Iowa’s two U.S. senators, both Republicans, held town hall meetings Tuexday and were met by large crowds ready to voice their opposition to President Trump and GOP priorites.
A crowd in Maquoketa chanted “your last term” as Senator Joni Ernst entered the room. The event ended abour 45 minutes later.
“I am o.k. with people coming out and exercising the right to free speech,” Ernst told reporters in Clinton after a private meeting in that city later Tuesday. “They certainly can do that, but what is concerning is that when are we going to start coming together and having a productive dialogue.”
Ernst said she hosted the Maquoketa forum to discuss veterans-related issues.
“It was really hard. We had a veterans roundtable and we’re gathering a lot of information about veterans initiatives and where we need to do better, so there were a number of issues that were presented and it was really hard to delve into those issues…when you had so many other people talking over those veterans,” Ernst told reporters in Clinton.
“For the most part, the crowd tried to remain respectful of those veterans that actually attended to get their information to us, but there were others that were just so angry that it didn’t matter what the discussion
was, they weren’t going to pay attention.”
President Trump tweeted about the town hall meetings Republican lawmakers like Ernst and Senator Chuck Grassley are having. Trump said the “so-called angry crowds…are actually, in numerous cases, planned out by liberal activists. Sad!”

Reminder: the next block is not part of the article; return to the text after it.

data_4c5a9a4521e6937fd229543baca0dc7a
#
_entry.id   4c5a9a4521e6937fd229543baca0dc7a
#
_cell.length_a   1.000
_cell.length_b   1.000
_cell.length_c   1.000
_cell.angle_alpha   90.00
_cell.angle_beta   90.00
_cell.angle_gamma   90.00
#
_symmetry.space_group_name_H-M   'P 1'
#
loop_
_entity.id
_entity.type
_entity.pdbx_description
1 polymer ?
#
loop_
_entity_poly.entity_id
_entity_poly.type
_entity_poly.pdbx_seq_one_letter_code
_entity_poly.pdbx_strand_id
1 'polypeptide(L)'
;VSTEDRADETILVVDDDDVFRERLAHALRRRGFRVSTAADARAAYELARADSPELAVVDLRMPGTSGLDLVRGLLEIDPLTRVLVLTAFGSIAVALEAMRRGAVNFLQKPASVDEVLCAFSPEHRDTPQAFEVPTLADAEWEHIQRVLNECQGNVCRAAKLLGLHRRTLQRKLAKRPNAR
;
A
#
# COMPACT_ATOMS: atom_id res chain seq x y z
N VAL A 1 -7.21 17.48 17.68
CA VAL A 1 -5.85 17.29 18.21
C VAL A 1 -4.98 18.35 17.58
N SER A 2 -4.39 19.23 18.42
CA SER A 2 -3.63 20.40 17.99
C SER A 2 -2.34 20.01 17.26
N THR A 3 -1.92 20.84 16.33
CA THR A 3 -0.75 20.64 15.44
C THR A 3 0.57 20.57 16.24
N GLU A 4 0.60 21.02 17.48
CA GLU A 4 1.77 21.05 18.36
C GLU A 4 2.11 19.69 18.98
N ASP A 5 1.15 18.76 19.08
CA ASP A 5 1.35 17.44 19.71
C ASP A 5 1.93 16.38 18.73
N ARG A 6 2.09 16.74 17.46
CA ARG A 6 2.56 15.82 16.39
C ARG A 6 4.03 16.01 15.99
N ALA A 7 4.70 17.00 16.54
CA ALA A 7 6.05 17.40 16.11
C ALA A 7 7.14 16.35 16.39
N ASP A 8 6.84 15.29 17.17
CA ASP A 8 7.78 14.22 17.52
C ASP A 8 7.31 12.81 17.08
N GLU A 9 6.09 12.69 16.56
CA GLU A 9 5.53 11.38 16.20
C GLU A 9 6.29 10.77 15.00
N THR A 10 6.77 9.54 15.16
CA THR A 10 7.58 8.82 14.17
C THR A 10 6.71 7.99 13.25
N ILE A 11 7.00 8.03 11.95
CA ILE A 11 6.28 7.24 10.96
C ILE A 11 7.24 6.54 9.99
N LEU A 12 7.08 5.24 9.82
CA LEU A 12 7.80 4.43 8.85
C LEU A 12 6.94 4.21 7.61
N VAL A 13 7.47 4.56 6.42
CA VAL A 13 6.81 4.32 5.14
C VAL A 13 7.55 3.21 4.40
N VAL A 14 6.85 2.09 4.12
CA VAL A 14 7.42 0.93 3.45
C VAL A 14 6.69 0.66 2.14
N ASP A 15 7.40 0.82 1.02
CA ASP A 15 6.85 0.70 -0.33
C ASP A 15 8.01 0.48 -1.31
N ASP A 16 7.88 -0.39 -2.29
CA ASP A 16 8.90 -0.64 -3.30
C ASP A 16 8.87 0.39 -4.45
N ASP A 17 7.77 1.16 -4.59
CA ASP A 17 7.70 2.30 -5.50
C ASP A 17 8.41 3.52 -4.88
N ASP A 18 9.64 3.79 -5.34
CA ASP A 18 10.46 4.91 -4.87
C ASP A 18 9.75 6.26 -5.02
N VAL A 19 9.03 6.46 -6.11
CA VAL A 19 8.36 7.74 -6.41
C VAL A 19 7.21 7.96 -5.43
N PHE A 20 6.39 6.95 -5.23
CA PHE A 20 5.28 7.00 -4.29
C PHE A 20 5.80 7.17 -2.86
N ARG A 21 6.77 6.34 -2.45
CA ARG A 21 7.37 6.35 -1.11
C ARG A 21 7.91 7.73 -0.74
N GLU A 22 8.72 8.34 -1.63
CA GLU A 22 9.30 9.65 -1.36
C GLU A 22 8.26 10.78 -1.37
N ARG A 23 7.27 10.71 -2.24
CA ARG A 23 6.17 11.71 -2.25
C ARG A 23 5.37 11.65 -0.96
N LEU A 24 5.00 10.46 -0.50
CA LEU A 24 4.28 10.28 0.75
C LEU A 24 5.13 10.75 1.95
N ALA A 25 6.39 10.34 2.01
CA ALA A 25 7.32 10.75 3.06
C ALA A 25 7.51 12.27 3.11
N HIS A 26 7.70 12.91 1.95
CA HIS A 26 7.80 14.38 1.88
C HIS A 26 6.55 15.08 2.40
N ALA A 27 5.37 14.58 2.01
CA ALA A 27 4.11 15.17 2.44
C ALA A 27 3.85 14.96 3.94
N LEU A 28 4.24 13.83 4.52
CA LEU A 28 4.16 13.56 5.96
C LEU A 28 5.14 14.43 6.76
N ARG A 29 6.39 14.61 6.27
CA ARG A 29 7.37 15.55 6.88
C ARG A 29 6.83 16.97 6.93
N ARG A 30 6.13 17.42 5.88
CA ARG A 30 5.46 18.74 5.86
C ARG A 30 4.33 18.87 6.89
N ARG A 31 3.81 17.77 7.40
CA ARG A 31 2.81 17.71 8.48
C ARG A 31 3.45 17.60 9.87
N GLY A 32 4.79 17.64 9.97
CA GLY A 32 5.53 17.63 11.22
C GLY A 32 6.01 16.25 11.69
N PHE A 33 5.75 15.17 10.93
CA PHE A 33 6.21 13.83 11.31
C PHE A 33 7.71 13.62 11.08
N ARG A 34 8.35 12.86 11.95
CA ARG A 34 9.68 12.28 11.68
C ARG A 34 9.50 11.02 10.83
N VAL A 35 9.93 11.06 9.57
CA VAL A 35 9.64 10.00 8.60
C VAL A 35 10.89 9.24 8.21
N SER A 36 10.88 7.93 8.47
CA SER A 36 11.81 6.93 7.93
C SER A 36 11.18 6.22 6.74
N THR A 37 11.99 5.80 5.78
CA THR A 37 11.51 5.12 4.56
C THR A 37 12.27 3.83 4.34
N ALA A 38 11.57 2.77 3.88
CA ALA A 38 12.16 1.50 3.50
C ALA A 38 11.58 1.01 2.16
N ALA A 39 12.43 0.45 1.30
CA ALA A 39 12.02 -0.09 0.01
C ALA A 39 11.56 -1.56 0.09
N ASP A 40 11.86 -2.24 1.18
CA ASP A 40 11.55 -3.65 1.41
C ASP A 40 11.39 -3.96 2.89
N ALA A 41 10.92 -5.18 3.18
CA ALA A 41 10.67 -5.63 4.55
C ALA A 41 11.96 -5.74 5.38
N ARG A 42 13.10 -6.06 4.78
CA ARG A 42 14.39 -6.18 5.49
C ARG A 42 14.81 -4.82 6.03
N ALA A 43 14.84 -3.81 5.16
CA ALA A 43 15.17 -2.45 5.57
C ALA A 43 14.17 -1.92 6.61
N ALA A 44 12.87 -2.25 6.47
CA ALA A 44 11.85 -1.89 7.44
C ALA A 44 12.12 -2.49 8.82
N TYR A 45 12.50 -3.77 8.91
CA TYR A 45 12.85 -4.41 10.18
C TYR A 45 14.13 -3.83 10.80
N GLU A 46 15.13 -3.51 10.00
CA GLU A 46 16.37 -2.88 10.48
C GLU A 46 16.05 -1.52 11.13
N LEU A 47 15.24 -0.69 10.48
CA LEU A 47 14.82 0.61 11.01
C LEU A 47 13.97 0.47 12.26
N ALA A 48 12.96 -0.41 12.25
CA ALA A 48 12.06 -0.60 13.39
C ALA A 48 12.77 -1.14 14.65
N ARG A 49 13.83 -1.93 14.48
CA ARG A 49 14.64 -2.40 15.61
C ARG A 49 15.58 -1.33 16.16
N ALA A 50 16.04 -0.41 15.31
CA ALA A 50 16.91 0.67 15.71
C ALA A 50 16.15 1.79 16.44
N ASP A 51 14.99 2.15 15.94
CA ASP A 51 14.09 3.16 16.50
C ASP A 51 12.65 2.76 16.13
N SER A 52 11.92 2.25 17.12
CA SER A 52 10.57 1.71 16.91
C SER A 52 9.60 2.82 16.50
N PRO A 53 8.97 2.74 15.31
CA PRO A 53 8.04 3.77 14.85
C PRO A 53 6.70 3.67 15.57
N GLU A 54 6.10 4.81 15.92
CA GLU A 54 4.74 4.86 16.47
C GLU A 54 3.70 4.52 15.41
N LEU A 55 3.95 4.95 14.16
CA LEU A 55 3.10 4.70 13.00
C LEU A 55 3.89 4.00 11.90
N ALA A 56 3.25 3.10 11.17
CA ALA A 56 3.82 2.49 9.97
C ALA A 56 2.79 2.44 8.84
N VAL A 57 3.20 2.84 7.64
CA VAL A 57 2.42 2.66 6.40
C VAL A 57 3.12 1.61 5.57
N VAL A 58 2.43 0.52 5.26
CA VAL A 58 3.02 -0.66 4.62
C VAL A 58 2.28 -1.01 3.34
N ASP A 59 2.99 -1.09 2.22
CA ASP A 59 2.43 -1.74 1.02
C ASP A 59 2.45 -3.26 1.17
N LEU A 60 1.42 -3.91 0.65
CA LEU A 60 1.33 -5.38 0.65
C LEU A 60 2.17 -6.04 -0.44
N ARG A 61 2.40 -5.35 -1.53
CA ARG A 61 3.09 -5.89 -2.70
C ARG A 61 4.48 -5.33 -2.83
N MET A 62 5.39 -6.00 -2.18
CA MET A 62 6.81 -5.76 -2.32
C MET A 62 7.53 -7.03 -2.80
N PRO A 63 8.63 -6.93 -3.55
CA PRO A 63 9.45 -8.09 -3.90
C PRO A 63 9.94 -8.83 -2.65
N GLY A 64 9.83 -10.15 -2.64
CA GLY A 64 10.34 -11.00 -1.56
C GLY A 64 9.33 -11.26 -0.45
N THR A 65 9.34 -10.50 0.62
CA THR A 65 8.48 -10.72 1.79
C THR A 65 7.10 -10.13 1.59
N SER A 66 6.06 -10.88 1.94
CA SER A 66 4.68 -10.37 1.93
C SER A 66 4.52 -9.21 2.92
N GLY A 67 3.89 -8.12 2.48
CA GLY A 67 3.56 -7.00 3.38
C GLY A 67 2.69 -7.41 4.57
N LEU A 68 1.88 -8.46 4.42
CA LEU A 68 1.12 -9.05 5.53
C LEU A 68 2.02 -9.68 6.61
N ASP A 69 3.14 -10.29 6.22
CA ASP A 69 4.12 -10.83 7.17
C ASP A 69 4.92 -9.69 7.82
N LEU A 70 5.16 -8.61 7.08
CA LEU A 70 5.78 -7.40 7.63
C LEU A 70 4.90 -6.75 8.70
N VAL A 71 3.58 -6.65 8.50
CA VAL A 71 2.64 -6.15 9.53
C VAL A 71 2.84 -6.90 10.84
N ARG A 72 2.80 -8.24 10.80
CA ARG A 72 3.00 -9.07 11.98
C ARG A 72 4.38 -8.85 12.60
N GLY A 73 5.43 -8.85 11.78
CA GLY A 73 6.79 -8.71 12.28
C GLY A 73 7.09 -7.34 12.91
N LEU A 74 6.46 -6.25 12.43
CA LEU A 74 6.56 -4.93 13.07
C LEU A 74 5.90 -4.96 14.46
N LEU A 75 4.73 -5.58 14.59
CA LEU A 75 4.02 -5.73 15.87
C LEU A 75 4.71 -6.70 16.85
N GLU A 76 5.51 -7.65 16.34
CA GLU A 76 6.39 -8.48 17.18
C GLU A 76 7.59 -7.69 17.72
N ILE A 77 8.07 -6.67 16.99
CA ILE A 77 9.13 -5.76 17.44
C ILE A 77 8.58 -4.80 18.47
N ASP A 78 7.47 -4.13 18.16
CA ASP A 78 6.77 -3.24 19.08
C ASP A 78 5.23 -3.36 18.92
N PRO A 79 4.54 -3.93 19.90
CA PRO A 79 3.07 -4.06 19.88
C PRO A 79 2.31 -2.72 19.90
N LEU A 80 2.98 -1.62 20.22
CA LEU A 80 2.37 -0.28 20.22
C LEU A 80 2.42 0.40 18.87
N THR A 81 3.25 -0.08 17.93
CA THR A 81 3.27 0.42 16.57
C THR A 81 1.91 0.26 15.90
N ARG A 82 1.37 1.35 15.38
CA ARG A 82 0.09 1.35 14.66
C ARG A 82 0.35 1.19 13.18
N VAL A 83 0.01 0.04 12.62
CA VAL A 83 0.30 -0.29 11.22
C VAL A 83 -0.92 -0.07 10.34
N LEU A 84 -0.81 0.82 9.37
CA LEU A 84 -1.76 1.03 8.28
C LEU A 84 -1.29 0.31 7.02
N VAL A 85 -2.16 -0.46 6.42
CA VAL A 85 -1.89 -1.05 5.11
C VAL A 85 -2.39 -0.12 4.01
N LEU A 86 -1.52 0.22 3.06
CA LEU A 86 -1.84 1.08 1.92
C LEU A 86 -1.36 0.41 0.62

Grassley told Radio Iowa this morning that he “enjoyed” interacting with the people who attended his town hall meetings in Iowa Falls and Garner yesteray. Grassley said the crowds were “rambunctious,” but he doesn’t think any of them were paid protesters.
“I wouldn’t have any evidence they were paid to be there,” Grassley says. “I think they’re just devoted citizens to expressing their views. They’re very, very, very intense on the things they believe, probably very irritated because Hillary Clinton lost.”
Grassley said he’s “glad” his two events and the one Ernst held in Maquoketa got national media attention.
“They see a new president and they want the new president and the Congress that represents and works with or against a president to know how they feel,” Grassley said. “That’s how I look at it.”
Grassley said “representative government is a two-way street” and he told radio reporters this morning that “face to face dialogue” with voters is vital.
“I would just simply say I see it the way I see it, as just interested constituents who want their views to be known and they feel very strongly about them.” Grassley said.
Ernst told reporters in Clinton yesterday that Republicans in Washington are focusing on promises made to voters during 2016.
“What we have seen is a president now that’s transitioned into the administration. He’s doing everything that he said he would do when he was out on the campaign trail, so people shouldn’t be surprised at his actions out there,” Ernst says. “Nor should they be surprised that in the senate we’re trying to get down to work…to move in the direction that they asked us to move in this last election cycle.”
Ernst also held a private meeting in Davenport with a cancer support group yesterday. Tomorrow morning, Senator Grassley plans to hold a town hall meeting in Charles City.
Ernst photo courtesy of @IAStartingLine